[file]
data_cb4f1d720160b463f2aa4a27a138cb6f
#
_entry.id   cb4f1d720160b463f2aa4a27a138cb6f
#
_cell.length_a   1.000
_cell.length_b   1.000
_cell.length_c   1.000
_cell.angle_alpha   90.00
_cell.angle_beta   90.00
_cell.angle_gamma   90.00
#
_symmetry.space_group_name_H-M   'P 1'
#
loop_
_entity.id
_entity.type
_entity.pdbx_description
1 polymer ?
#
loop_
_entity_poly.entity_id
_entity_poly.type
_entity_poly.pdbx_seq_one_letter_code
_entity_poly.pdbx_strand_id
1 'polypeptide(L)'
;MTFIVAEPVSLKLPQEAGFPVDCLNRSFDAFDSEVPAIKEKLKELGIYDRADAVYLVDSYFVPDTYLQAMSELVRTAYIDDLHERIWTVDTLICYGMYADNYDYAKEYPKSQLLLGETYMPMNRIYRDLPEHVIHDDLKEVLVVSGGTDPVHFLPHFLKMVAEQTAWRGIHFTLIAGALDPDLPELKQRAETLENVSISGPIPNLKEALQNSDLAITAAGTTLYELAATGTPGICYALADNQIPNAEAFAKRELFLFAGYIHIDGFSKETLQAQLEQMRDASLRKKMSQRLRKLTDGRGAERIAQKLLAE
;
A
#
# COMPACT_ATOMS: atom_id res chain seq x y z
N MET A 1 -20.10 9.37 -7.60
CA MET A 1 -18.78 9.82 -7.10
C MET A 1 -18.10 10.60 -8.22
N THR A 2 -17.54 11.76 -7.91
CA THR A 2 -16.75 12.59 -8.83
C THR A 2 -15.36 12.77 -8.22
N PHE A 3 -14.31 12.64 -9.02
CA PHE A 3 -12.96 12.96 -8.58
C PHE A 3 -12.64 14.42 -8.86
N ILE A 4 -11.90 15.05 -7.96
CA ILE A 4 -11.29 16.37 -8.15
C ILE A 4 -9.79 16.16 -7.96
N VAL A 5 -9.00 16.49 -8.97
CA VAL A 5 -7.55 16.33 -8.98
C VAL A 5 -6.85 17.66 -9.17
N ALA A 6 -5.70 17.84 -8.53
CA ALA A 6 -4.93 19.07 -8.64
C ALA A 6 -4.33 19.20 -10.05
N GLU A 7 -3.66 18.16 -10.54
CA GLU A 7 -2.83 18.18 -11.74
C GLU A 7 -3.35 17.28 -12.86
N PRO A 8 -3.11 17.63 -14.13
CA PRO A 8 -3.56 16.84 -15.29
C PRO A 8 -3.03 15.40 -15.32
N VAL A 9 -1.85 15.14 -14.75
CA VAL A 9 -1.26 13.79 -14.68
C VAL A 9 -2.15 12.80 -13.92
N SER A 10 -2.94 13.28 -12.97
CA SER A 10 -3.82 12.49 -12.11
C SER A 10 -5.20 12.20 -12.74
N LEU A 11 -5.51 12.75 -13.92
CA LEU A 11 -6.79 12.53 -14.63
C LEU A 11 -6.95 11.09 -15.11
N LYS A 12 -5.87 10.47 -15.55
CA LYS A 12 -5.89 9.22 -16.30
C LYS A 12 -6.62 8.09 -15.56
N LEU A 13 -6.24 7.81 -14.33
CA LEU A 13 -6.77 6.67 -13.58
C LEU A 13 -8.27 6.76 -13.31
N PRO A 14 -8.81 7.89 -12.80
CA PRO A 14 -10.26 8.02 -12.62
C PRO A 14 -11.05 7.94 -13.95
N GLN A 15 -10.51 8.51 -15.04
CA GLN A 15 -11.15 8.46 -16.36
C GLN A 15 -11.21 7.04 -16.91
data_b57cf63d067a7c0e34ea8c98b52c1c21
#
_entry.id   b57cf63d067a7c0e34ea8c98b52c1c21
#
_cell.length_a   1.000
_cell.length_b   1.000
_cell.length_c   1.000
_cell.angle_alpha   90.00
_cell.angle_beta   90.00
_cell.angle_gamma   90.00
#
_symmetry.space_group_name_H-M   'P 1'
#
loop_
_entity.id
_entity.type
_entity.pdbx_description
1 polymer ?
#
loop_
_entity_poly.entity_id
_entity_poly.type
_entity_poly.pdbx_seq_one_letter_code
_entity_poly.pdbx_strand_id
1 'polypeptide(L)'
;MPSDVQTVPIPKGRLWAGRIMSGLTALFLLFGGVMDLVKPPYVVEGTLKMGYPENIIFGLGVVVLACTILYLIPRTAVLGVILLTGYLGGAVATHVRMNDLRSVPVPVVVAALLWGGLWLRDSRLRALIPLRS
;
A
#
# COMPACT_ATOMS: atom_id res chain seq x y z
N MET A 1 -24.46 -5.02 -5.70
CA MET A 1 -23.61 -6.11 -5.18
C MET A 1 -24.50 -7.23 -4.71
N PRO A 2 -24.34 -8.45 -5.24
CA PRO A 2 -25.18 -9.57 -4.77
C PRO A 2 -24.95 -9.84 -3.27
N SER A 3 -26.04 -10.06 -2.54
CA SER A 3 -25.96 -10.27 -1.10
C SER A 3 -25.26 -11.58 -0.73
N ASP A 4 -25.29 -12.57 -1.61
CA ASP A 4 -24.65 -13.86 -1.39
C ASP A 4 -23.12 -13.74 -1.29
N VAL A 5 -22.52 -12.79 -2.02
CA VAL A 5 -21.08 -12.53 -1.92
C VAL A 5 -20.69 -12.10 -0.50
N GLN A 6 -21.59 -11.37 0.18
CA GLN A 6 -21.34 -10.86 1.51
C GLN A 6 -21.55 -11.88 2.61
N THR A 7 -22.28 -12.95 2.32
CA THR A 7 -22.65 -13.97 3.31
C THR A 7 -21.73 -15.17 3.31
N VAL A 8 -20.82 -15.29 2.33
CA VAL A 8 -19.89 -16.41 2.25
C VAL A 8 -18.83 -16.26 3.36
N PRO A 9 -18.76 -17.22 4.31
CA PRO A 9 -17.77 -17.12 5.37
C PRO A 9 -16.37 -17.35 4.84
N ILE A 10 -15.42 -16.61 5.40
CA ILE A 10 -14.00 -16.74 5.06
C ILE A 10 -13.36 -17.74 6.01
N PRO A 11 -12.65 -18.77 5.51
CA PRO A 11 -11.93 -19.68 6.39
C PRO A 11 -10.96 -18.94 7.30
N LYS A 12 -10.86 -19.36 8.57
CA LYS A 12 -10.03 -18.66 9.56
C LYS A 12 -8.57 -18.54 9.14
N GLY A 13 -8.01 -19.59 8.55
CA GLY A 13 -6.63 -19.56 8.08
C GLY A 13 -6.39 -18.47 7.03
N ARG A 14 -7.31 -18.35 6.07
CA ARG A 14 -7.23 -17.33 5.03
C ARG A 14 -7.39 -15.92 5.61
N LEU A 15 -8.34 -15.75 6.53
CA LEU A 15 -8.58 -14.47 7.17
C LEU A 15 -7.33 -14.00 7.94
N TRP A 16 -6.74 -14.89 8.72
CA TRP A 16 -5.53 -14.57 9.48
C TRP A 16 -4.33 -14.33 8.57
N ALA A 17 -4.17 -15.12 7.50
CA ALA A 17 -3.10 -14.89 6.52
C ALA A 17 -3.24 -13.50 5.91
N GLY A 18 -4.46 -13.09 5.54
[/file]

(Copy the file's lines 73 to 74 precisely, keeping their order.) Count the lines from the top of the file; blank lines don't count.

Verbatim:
N GLN A 15 -10.51 8.51 -15.04
CA GLN A 15 -11.15 8.46 -16.36